TucsonCitizen.com Arizona Elite Eight Event: 1993-1994 versus 2004-2005by Javier Morales on Jan. 24, 2012, under Sports
Javier Morales took first place in the 2010 Arizona Press Club’s Metro Sports Reporting category
1993-94 Arizona Wildcats (29-6)
–Beat Missouri 92-72 in the West Regional Final; lost to Arkansas 91-82 in the Final Four. To note: The Wildcats made a school-record 279 three-pointers, which was broken last season by the 2010-11 club, which made 296.
2004-05 Arizona Wildcats (30-7)
–Lost to Illinois 90-89 in the Chicago Regional Final. To note: Arizona guard Salim Stoudamire set school records for three-pointers made (120) and free-throw percentage (91 percent, 122 of 134) that season.
VOTE ON THIS MATCHUP AT WILDABOUTAZCATS.NET!!!
Damon Stoudamire (1992-1995) vs. Mustafa Shakur (2003-2007)
The Stoudamire cousins match up in this one — Damon and Salim — but at different positions. The point guard battle here includes one of the program’s elite in Damon Stoudamire against another in Mustafa Shakur who struggled to reach his potential but was a four-year starter nonetheless.
Among all the feats Damon Stoudamire achieved at Arizona — leading a team to the Final Four, only Wildcat with two 40-point games in his career, etc. — none were arguably more impressive than what he did against Oregon at McKale Center on Feb. 25, 1995.
Stoudamire, a native of Portland, burned his home-state Ducks with a triple-double in a 97-76 victory. What’s so impressive about that? He tallied 32 points, 11 rebounds and 14 assists in only 26 minutes. Moreover, the win over the Ducks capped a 16-0 record in his career against Oregon and Oregon State.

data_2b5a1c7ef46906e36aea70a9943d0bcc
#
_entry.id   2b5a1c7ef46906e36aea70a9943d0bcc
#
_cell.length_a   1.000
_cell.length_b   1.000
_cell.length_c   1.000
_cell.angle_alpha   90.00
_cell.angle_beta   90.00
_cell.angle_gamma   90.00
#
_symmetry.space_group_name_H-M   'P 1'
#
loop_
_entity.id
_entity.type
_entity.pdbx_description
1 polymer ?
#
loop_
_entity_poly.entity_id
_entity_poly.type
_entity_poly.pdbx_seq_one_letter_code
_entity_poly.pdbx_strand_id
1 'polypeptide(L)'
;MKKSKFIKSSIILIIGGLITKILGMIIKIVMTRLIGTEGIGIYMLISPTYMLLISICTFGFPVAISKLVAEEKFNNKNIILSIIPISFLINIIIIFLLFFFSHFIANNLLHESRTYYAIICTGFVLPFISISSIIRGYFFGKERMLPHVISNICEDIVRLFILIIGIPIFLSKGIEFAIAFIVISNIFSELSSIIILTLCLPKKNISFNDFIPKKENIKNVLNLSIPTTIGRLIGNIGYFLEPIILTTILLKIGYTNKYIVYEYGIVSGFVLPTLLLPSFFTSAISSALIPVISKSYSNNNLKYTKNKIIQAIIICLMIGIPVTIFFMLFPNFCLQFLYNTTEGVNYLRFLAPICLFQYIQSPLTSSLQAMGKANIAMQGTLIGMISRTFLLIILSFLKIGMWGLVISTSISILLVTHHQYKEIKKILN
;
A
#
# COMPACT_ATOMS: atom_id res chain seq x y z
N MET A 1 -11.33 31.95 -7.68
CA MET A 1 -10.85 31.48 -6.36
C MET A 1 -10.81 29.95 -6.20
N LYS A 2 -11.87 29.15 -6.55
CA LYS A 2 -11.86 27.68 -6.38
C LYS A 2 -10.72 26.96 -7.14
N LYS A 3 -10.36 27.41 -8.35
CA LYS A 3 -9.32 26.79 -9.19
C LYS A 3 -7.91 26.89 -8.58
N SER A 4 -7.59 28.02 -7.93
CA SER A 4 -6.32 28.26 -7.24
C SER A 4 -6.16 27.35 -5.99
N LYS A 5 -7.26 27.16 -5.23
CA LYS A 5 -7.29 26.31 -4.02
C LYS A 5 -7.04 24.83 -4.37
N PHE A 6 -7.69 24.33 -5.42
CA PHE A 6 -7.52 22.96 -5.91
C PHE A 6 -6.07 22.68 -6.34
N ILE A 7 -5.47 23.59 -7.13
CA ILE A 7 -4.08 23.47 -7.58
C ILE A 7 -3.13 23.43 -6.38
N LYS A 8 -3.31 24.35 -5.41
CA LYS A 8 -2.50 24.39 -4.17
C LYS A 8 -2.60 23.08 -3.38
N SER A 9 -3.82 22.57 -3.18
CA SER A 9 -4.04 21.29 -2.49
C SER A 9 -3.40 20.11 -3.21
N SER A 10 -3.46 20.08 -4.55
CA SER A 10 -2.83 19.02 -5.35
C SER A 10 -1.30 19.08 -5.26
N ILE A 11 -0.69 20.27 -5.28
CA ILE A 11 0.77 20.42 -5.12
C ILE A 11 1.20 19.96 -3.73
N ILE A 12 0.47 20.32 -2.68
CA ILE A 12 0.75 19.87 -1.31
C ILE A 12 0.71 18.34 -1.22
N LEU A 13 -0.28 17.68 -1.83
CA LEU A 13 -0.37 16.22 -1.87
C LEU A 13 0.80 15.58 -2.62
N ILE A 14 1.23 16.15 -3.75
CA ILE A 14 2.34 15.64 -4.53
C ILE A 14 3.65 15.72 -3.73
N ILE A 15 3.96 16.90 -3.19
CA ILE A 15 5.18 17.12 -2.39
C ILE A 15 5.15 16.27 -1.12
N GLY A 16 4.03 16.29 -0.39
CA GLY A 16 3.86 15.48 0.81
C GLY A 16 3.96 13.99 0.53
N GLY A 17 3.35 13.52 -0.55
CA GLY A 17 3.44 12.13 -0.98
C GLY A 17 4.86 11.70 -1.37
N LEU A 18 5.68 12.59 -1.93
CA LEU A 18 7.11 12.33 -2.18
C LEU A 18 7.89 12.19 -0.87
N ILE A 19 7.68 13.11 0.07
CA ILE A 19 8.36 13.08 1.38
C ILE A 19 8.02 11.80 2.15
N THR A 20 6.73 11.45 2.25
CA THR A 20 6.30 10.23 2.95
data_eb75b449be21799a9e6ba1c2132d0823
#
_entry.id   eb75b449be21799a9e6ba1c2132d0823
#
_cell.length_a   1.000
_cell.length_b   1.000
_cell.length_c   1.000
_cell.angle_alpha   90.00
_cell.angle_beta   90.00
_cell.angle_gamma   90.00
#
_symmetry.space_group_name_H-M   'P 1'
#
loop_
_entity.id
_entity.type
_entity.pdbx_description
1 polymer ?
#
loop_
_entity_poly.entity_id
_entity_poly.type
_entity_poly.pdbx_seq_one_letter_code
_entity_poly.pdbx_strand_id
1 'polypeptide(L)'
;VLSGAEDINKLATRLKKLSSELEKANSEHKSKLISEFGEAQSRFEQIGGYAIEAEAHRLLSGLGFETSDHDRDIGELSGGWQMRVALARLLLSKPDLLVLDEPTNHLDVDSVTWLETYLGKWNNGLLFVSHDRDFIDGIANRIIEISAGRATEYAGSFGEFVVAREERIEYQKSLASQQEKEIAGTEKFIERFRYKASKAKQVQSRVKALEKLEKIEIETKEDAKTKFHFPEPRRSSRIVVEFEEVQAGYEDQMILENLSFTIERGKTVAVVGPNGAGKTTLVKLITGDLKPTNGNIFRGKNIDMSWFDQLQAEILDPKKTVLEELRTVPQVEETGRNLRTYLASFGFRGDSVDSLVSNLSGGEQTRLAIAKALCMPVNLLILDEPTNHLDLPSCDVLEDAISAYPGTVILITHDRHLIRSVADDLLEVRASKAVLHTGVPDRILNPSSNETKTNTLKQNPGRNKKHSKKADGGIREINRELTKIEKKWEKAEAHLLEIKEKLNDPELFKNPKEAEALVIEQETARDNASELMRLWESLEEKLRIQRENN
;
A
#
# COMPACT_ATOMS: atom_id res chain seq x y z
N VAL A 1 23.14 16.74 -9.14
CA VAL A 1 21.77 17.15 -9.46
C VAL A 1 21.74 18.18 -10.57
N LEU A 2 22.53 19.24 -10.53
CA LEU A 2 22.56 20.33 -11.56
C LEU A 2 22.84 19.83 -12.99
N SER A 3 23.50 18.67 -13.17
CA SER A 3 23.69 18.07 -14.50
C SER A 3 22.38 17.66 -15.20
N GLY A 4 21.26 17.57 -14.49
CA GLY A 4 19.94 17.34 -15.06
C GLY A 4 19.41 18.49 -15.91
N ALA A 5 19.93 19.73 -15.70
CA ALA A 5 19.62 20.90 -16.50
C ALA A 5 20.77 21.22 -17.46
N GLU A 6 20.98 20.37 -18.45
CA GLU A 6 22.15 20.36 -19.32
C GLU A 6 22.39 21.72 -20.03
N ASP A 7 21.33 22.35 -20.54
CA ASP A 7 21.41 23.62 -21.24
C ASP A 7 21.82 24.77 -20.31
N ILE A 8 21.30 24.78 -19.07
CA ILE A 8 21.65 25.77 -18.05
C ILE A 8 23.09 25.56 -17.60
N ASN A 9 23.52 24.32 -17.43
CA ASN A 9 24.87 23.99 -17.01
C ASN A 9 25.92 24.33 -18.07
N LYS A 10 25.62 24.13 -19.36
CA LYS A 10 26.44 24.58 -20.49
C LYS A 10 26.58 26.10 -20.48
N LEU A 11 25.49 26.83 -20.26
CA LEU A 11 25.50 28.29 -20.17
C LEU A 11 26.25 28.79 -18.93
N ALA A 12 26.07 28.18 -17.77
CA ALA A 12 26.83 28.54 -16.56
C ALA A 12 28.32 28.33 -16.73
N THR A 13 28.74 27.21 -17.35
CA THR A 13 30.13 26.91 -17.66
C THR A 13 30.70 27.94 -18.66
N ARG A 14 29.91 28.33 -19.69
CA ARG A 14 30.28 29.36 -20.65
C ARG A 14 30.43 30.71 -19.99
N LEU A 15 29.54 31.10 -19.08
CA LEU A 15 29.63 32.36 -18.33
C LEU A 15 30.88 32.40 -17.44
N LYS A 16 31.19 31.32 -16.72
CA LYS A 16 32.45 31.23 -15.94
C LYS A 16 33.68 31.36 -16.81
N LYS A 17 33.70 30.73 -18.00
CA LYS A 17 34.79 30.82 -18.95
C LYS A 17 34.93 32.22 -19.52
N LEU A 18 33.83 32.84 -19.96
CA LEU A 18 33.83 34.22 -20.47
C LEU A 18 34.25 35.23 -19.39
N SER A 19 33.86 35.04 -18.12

Stoudamire, who later was chosen NBA Rookie of the Year and enjoyed a 12-year pro career, received just praise from Arizona coach Lute Olson after the triple-double performance. “Damon’s got spirit; he’s a fighter,” Olson said.
The knock on Shakur by some UA followers was that he did not embody the same win-at-all-costs, steady-as-he-goes characteristics as Stoudamire. Shakur, one of Olson’s more highly touted recruits from Philadelphia, is remembered as the point guard of the UA team that blew a 15-point lead against Illinois with four minutes remaining in the 2005 Chicago Regional Final. The Wildcats led by eight points with 1:15 remaining in regulation. But the top-seeded Illini rallied to force overtime and pulled out a 90-89 victory.
Shakur should be remembered for much more than that. Foremost, among Olson’s array of talented point guards — Damon Stoudamire, Steve Kerr, Mike Bibby, Jason Terry and Jason Gardner among them — Shakur holds the most career assists with 670. Damon Stoudamire finished with 663. Moreover, much like Stoudamire, Shakur proved to be a standup guy who always answered questions by the media, win or lose.
The year after Arizona collapsed against Illinois, the Wildcats traveled to Shakur’s hometown of Philadelphia to play in the NCAA tournament. They routed Wisconsin 94-75 behind Shakur’s 17 points and nine assists. The Wildcats then battled Villanova, which essentially playing a home game in Philly, before losing 82-78 despite 21 points and five assists from Shakur.